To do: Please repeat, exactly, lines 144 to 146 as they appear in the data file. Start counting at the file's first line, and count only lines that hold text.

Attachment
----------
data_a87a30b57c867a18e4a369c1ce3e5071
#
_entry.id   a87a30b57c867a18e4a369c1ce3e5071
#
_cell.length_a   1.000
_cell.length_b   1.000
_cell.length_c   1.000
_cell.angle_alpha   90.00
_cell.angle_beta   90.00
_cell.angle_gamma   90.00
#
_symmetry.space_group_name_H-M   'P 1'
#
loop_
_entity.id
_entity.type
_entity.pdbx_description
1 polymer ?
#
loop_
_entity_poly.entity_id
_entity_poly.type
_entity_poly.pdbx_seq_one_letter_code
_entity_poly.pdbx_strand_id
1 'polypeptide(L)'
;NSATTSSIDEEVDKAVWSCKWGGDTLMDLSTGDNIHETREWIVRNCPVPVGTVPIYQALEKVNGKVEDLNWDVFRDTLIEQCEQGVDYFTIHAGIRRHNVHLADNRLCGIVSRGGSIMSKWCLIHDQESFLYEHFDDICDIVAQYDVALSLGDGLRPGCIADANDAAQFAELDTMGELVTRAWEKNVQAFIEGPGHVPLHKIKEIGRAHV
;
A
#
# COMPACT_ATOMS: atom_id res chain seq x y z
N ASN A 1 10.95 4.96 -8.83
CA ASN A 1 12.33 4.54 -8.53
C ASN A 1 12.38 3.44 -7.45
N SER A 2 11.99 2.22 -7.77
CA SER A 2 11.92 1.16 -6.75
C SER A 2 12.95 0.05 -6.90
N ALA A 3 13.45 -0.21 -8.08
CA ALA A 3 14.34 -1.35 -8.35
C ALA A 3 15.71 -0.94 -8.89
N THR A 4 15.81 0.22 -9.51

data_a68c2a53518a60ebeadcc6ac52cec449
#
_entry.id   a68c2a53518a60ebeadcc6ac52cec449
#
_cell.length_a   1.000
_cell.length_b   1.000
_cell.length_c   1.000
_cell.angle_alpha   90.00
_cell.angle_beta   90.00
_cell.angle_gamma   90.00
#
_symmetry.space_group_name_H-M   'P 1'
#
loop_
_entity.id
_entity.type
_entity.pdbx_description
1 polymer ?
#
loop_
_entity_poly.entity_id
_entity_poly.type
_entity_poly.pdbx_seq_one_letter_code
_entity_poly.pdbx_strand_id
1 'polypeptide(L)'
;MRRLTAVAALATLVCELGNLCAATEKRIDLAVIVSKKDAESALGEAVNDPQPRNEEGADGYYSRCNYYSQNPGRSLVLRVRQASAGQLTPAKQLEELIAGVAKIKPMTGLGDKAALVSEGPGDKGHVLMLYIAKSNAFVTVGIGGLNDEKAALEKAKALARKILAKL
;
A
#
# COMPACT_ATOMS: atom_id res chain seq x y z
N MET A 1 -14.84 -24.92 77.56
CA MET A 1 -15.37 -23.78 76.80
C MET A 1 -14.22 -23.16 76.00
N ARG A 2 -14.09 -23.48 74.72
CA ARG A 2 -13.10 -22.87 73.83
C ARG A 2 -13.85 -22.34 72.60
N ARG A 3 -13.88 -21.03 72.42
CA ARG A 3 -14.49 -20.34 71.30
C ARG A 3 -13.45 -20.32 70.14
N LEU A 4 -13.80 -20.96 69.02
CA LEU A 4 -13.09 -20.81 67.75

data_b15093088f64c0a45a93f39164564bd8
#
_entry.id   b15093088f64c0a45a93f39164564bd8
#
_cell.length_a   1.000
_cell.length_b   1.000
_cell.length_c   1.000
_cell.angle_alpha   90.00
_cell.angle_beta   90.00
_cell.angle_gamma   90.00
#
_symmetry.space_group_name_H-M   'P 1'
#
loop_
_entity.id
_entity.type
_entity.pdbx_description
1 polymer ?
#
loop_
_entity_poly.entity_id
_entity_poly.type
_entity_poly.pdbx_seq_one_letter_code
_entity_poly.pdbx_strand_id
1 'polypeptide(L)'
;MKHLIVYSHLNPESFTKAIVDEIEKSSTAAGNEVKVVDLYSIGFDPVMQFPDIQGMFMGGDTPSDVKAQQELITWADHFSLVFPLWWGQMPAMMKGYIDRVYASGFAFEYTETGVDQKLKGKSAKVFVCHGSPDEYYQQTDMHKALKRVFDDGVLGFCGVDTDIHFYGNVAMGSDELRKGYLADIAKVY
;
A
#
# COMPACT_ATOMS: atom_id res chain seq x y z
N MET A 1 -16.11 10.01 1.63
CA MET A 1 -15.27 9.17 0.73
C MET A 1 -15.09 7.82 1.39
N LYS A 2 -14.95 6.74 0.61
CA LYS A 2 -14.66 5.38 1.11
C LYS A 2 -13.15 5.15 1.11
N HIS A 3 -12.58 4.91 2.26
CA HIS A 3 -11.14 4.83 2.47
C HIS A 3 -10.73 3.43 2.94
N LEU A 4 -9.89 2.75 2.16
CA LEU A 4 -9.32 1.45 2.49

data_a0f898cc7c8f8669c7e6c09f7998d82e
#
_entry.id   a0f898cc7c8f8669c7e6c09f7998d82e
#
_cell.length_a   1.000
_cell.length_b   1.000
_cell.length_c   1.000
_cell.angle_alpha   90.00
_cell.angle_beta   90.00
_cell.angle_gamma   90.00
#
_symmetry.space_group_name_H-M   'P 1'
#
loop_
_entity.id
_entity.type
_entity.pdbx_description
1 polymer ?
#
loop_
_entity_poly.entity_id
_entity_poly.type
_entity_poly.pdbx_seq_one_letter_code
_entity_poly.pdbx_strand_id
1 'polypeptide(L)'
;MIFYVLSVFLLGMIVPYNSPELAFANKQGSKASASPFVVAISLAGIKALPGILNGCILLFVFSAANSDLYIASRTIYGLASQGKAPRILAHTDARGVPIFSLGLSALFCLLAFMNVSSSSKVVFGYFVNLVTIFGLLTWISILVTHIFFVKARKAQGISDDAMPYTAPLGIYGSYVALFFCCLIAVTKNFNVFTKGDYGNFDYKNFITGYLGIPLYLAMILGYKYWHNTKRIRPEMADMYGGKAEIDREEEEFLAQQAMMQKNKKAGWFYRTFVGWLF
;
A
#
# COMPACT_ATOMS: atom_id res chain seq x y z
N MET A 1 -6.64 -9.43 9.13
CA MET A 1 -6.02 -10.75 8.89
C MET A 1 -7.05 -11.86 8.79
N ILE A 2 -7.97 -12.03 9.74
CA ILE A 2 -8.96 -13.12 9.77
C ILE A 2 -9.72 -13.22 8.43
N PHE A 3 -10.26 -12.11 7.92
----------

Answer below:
_entity_poly.type
_entity_poly.pdbx_seq_one_letter_code
_entity_poly.pdbx_strand_id